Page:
He also argued that in order for a moral system to be adequate, it must satisfy three criteria:

1. Any adequate moral system must have a transcendent standard beyond human nature.
2. Any adequate moral system must account for free will.
3. Any adequate moral system must account for what makes humans special.

Here is the video from the debate:

Part 1:

Part 2:

Or if you prefer the audio, Brian at Apologetics315 has posted the mp3.

There’s been several reactions to the debate online. Luke of  Common Sense Atheism says:  “When will atheists stop embarrassing themselves in debate? This shows the problem with atheists believing they are, by default, more rational than believers. Atheists don’t think they need to study the relevant subjects, or pay attention to the logic of the Christian’s position. Instead, they just wander in and spout some irrelevant points about the Crusades and religious disagreement. Meanwhile, the Christian can put forth whatever argument he wants – whether it’s a good argument or not – because the Christian will clearly explain why the atheist’s arguments fail, but the atheist will not clearly explain why the Christian position fails. Thus the audience leaves believing the Christian has won. And basically, he has.”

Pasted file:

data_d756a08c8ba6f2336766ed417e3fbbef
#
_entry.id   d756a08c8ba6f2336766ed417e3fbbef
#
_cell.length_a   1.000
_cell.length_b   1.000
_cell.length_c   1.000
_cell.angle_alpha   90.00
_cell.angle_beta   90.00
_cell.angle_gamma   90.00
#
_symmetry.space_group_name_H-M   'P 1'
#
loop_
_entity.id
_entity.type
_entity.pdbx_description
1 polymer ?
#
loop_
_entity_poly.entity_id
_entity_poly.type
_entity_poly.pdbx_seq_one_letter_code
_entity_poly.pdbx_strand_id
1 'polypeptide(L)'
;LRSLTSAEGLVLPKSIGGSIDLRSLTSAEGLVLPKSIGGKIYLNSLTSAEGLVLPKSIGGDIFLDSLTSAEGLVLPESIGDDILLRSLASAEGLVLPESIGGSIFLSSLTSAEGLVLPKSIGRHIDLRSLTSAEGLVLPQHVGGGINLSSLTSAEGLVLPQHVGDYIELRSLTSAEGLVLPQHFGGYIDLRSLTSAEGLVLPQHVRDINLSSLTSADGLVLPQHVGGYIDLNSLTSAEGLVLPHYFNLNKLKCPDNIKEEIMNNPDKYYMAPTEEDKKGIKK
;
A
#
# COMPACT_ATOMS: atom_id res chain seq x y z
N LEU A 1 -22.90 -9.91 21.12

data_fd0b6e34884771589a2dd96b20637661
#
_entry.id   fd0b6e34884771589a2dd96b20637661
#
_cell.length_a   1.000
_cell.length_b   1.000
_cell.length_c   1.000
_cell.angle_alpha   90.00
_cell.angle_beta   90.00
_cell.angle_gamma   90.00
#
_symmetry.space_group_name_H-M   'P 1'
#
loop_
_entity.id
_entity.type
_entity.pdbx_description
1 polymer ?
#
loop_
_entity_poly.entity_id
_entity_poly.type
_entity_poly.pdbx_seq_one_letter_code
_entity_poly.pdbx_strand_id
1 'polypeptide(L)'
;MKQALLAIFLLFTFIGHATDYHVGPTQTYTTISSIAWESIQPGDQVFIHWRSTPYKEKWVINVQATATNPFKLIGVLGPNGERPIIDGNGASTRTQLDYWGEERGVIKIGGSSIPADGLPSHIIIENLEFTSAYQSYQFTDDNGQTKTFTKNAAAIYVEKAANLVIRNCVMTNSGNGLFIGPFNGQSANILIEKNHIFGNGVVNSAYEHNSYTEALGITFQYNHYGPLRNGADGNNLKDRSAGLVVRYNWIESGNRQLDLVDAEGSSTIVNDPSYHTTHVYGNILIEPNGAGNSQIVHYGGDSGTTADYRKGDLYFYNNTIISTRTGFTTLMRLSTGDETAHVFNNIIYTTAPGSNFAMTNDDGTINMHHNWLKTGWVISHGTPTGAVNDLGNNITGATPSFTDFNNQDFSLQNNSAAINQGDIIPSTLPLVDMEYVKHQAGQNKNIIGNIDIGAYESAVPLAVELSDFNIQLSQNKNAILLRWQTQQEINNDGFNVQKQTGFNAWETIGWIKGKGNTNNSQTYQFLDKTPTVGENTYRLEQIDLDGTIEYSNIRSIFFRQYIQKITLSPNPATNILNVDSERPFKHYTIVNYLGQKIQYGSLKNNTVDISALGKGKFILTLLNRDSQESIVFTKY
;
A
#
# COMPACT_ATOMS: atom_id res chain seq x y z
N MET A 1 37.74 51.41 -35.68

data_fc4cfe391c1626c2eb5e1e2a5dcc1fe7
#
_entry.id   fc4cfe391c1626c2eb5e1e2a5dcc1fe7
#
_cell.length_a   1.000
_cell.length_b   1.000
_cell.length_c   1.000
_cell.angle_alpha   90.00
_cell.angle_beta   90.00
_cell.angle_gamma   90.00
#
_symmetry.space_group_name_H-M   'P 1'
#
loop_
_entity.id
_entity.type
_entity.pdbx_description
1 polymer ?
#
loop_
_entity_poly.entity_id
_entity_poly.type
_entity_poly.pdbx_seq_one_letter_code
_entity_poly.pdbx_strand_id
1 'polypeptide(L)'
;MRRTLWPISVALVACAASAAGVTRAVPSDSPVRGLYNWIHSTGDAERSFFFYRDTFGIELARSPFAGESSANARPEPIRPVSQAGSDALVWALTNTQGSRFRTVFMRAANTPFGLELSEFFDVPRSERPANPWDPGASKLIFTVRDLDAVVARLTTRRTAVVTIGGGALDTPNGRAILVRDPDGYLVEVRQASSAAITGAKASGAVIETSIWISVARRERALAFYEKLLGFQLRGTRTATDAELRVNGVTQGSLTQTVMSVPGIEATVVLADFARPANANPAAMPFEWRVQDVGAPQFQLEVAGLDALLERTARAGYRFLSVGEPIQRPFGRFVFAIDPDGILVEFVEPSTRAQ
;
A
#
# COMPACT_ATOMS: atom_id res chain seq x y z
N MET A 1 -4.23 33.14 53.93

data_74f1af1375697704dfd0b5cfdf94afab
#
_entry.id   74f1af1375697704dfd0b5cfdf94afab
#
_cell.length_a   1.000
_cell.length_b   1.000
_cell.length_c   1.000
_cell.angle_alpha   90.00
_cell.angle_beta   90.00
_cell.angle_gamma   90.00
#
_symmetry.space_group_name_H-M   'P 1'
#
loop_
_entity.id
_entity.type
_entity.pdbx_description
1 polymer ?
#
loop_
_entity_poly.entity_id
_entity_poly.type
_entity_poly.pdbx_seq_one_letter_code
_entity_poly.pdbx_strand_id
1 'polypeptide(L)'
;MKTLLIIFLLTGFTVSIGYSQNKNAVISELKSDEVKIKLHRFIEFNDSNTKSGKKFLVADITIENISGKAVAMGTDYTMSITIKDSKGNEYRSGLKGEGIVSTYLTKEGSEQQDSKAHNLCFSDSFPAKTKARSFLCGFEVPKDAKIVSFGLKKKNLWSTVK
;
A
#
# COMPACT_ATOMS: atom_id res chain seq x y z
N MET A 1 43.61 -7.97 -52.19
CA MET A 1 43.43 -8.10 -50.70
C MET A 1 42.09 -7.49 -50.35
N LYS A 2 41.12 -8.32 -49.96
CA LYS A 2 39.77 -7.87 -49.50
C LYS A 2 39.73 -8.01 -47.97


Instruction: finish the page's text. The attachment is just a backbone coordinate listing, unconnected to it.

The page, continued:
Here’s a few other links to further commentary:

Wintery Knight: Sean McDowell debates James Corbett on whether morality is grounded by atheism.

Incipit Vita Nova: Morality in the Absence of Religion

Sean McDowell: Reflections on My Recent Debate

(H/T: Apologetic Junkie)

The First Last Great Christmas Movie

If there is one subject or theme that filmmakers repeatedly fumble, it is Christmas. For every good Christmas film there is a Bad Santa, Elf, or The Santa Clause. Yet, for a generation that prefers cynicism over sentimentality and values objects and people only for what they can contribute to pleasure, Christmas will always be misunderstood. The message of contemporary Christmas film, Love Actually, characterizes this predicament tellingly: ‘love actually is all around’, is its catchcry. Love, invisible and irresistible, can take any form. It is has no anchor, no zipcode in moral reality. But if love is everything, then it is nothing. When the objective realm has been supplanted by subjectivity, it is no wonder that moral principles evaporate and the heart of Christmas lost.